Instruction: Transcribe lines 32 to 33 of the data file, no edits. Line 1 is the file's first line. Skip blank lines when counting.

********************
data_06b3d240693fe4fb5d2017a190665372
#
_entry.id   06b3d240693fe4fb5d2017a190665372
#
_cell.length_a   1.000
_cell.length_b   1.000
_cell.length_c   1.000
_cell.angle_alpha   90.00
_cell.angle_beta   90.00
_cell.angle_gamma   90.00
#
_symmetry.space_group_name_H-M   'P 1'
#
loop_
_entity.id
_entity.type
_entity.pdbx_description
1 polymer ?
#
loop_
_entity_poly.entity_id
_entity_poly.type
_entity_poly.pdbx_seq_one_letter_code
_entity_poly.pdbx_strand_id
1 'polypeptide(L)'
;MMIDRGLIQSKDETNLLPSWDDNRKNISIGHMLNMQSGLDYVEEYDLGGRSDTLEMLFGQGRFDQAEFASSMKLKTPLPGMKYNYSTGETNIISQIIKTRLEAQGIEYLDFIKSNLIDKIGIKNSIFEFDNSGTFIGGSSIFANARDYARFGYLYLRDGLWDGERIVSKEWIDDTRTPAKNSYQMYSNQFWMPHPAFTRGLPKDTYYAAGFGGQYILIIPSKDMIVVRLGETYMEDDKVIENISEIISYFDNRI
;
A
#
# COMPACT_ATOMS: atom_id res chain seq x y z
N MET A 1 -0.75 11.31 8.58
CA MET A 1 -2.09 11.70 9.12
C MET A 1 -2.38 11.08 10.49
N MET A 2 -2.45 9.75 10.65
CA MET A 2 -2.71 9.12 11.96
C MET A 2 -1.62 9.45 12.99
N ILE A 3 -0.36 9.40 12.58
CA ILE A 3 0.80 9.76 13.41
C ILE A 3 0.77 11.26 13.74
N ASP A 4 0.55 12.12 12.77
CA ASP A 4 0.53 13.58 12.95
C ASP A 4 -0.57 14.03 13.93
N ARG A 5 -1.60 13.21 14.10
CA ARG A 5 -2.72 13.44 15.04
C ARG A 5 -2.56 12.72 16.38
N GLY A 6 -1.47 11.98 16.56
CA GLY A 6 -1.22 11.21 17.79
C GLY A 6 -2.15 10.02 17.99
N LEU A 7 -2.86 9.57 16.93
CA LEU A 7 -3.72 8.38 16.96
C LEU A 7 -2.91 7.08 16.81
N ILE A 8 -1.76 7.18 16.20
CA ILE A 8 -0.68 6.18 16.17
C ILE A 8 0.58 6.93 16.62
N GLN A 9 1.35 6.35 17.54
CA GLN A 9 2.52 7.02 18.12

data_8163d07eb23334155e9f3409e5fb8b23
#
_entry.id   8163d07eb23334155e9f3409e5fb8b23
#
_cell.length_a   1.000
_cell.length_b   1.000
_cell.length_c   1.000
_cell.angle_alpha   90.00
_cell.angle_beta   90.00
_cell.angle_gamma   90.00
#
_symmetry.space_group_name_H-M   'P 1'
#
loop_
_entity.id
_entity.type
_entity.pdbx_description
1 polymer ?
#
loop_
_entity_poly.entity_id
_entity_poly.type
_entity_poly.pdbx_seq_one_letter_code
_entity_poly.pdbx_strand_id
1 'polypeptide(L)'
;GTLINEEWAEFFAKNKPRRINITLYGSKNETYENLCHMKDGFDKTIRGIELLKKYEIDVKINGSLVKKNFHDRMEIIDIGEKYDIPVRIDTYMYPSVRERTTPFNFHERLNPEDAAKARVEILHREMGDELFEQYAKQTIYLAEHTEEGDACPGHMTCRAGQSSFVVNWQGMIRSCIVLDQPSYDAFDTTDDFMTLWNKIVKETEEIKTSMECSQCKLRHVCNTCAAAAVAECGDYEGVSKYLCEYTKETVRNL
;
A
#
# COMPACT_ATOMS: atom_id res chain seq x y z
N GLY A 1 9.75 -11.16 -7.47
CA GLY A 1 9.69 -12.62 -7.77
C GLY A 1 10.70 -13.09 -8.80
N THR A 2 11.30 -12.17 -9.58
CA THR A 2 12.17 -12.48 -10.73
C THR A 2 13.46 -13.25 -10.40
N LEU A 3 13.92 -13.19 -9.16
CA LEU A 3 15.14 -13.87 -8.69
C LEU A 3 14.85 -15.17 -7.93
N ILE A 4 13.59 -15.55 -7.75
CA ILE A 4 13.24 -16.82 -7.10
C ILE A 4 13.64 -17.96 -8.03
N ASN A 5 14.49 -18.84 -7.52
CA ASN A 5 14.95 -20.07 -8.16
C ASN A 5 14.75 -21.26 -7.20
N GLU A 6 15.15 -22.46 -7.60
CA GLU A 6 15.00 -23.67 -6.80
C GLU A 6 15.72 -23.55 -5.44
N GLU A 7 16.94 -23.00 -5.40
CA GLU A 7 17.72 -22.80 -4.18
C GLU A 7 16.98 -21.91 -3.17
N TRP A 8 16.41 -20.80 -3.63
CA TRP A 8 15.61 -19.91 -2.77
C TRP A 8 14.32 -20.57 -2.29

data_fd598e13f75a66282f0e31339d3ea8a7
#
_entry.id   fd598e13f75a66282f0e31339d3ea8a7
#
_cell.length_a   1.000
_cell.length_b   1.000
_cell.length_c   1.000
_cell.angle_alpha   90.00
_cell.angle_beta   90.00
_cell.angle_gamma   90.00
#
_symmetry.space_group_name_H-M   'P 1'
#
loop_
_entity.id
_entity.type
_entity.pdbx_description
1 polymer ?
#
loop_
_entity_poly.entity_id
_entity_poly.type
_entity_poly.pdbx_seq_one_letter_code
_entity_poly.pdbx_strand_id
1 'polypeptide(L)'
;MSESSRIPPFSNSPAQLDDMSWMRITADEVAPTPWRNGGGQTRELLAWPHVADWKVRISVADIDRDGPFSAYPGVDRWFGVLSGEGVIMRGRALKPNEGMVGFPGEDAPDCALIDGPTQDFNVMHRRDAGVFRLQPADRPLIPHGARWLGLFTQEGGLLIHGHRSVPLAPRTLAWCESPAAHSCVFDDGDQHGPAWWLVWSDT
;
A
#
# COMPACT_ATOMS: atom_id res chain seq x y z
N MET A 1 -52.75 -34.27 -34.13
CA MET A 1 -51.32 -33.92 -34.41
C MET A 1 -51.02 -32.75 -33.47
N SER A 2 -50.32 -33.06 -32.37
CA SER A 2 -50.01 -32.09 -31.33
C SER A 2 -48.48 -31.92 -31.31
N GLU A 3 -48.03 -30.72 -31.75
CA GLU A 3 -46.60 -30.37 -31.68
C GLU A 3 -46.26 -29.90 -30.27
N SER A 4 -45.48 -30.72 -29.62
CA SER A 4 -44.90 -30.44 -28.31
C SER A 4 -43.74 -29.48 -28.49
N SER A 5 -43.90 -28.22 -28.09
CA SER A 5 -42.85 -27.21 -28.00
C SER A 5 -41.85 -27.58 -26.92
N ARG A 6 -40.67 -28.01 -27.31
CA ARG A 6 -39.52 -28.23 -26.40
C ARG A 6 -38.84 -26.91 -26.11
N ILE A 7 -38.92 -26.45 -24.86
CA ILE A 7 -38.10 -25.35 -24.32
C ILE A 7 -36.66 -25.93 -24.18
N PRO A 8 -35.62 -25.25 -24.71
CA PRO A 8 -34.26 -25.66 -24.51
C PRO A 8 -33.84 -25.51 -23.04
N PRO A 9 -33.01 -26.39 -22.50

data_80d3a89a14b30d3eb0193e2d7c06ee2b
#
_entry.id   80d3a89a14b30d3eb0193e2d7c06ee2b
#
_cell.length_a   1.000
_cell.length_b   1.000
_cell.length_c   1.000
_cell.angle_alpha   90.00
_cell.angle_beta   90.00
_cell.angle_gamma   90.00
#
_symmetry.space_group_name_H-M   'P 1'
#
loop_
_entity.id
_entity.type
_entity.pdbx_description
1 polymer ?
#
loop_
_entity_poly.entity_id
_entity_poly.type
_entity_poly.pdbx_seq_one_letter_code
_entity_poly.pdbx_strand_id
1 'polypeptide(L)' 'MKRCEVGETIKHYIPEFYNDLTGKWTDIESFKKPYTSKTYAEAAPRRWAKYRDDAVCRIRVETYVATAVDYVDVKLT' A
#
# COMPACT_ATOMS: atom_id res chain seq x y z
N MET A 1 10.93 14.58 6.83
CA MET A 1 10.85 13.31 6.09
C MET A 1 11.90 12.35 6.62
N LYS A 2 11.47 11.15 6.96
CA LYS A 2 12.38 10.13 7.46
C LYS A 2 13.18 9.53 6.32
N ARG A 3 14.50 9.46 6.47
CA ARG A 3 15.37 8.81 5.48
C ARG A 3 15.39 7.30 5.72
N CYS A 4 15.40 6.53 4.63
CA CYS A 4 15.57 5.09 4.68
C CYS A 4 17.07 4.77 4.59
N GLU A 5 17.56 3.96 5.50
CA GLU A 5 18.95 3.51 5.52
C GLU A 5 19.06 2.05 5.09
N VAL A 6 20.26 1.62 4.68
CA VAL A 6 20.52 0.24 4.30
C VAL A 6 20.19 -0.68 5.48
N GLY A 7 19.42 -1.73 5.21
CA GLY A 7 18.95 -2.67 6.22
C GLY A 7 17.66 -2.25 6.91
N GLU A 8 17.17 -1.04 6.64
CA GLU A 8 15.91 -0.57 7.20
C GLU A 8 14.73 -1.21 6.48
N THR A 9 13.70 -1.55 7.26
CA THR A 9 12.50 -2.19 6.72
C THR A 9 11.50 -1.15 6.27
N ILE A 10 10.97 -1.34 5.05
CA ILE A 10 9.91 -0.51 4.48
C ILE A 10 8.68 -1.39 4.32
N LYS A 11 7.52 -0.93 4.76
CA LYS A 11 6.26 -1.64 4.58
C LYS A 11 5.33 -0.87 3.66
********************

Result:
CA MET A 1 -2.09 11.70 9.12
C MET A 1 -2.38 11.08 10.49